For Korea, The year 2010 was full of remarkable achievements and the country can look ahead to another year that promises continued growth in the economy, emerging industries and trade and investment opportunities.
Having weathered the Global Financial Crisis, 2010 could be described as the year the Korean economy truly emerged from the woods. After barely budging in 2009, gross domestic product (GDP) growth was tipped to hit over six per cent in 2010, according to preliminary estimates from the Ministry of Strategy and Finance. Some 70,000 jobs were lost in 2009, but 2010 saw 310,000 new ones created. Inflation has held relatively steady at under three per cent, foreign reserves and the country’s current account balance remain robust, and foreign direct investment is on the rise. While recovery for some advanced markets seems anything but assured, in Korea, the only real question is how strong it will be.
The year was a success for the country in other respects too, with the hosting of the G20 Seoul Summit giving Korea a new global prominence, and the conclusion of wide-ranging free trade pacts with some of its largest trading partners.
If the theme of 2010 was gaining momentum, 2011 is likely to be all about sustaining it. Despite the country’s sunny outlook, there are some possible storm clouds ahead – debt problems in Europe, further tightening measures in China or a lapse back into recession in the United States could all take a toll on Korea’s largely export-oriented economy. Agencies like the central bank and finance ministry are cautioning that economic growth will slow, likely to the five per cent range.
Of course, even that would be a number that many other markets would envy, and it’s encouraging that the current administration doesn’t appear to be taking the country’s impressive recent performance for granted. The policy strategies unveiled so far for the year focus heavily on sustainability and prudence, as well as flexibility in dealing with a complex and shifting macroeconomic environment.
“The policy strategies unveiled so far for the year focus heavily on sustainability and prudence, as well as flexibility in dealing with a complex and shifting macroeconomic environment”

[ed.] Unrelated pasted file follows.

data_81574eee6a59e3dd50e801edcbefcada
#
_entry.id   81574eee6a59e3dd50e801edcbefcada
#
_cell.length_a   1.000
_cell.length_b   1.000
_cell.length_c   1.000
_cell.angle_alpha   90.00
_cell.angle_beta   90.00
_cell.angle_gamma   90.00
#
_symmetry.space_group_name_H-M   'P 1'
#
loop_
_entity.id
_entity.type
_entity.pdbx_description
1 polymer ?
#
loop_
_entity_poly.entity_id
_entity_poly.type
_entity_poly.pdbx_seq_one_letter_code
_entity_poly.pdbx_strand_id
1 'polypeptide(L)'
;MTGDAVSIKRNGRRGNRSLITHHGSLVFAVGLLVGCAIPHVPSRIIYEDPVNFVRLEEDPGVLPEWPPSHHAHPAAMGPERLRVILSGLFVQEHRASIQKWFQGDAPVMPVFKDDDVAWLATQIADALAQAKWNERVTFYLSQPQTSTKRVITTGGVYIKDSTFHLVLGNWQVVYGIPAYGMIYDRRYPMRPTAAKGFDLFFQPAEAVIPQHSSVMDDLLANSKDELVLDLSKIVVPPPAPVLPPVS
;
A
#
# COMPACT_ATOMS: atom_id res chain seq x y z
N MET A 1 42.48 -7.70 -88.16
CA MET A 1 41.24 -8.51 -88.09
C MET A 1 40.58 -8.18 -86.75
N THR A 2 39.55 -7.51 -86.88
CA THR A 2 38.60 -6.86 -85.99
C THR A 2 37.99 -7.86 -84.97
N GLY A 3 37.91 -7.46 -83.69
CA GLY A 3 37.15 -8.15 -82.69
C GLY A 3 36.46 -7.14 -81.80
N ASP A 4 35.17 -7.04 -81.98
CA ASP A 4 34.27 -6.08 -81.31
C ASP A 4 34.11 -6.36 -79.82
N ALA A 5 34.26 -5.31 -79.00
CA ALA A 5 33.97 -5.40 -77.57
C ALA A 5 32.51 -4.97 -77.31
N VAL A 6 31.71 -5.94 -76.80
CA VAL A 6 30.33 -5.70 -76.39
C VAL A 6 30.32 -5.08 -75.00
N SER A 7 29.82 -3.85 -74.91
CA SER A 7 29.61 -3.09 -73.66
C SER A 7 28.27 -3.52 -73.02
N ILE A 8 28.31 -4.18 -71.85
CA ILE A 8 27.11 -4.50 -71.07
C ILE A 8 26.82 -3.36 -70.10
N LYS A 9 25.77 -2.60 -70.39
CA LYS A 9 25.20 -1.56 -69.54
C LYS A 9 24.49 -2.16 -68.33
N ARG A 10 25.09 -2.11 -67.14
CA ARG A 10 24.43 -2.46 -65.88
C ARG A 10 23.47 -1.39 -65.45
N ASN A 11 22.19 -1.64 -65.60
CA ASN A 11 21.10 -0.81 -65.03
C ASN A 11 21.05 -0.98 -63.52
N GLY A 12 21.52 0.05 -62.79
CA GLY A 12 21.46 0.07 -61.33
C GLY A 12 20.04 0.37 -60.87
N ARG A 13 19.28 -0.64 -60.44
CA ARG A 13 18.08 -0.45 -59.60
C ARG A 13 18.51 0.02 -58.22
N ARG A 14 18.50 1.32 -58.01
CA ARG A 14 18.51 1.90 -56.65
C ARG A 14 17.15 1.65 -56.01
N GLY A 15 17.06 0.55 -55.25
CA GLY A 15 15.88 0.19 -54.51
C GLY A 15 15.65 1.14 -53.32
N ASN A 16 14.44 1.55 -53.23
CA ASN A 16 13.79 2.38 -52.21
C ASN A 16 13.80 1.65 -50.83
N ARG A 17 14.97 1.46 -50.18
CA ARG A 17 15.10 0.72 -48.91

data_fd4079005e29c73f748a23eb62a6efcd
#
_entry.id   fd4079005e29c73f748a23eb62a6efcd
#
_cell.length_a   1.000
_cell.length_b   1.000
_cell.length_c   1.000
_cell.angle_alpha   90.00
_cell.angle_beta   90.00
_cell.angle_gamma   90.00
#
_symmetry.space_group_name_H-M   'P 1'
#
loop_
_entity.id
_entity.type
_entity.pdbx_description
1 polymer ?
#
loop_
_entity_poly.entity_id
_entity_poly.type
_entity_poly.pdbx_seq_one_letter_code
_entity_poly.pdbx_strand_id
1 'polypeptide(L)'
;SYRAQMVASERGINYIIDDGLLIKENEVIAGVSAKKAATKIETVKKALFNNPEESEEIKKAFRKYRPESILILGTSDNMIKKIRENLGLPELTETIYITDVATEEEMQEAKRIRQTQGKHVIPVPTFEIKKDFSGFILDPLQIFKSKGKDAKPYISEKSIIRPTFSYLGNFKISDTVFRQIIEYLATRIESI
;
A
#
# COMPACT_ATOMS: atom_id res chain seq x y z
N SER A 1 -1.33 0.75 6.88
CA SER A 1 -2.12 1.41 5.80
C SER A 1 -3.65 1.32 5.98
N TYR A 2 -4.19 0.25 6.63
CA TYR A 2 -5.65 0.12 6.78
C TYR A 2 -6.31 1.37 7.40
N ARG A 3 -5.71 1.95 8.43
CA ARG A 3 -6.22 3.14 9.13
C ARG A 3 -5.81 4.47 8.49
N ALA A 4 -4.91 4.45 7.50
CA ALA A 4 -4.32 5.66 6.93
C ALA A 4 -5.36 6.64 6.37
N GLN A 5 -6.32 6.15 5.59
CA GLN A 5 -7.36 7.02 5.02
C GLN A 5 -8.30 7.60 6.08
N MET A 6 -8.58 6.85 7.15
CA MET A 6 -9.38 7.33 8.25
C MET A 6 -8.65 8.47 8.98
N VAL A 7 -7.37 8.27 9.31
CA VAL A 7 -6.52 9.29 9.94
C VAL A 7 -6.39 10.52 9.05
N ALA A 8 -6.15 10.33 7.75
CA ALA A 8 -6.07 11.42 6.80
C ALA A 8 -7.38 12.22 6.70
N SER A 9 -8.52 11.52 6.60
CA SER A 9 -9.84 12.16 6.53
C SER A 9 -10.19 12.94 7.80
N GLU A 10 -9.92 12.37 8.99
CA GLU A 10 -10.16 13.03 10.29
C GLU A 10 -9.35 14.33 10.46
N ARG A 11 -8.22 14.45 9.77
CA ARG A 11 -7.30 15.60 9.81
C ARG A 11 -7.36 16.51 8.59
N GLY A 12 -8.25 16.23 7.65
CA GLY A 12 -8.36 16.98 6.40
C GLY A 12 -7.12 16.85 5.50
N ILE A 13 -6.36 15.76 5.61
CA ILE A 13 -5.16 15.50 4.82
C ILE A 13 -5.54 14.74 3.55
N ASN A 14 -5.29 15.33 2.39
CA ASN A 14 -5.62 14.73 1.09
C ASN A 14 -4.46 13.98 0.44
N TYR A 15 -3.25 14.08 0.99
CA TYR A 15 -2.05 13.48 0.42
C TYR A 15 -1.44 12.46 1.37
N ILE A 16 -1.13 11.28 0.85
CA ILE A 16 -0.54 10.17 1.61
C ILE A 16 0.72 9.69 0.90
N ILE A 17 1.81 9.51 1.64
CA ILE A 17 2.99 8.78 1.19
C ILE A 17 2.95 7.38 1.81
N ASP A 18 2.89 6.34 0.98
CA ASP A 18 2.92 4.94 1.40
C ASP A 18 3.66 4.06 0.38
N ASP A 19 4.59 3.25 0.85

2011 Policy Priorities: Sustaining the recovery and reducing government debt
While the country’s finances are already in good shape, the 2011 budget sets out to strengthen them further by refining the management of funds such as the National Pension Fund and introducing a “sunset policy” that will see all government subsidies subject to intense evaluations, and scrapped if they’re not up to scratch. The moves should shave almost a percentage point from the Government debt to GDP ratio, bringing it down to the 35 per cent range three years ahead of schedule, and put the country on track to a balanced budget by 2013-2014.
The government is also emphasising job creation, with the Ministry of Strategy and Finance stating in a recent briefing on its policy plans that it would introduce tax breaks for foreign companies returning to Korea and firms in manpower-intensive industries such as security and cleaning to encourage hiring. Inflation will be kept in check by measures to improve the supply of agricultural goods and boosting the crop self-sufficiency rate. New limits will also be set on bank lending and efforts made to control household debt to ensure the health of the financial system.
Developing new growth industries and boosting trade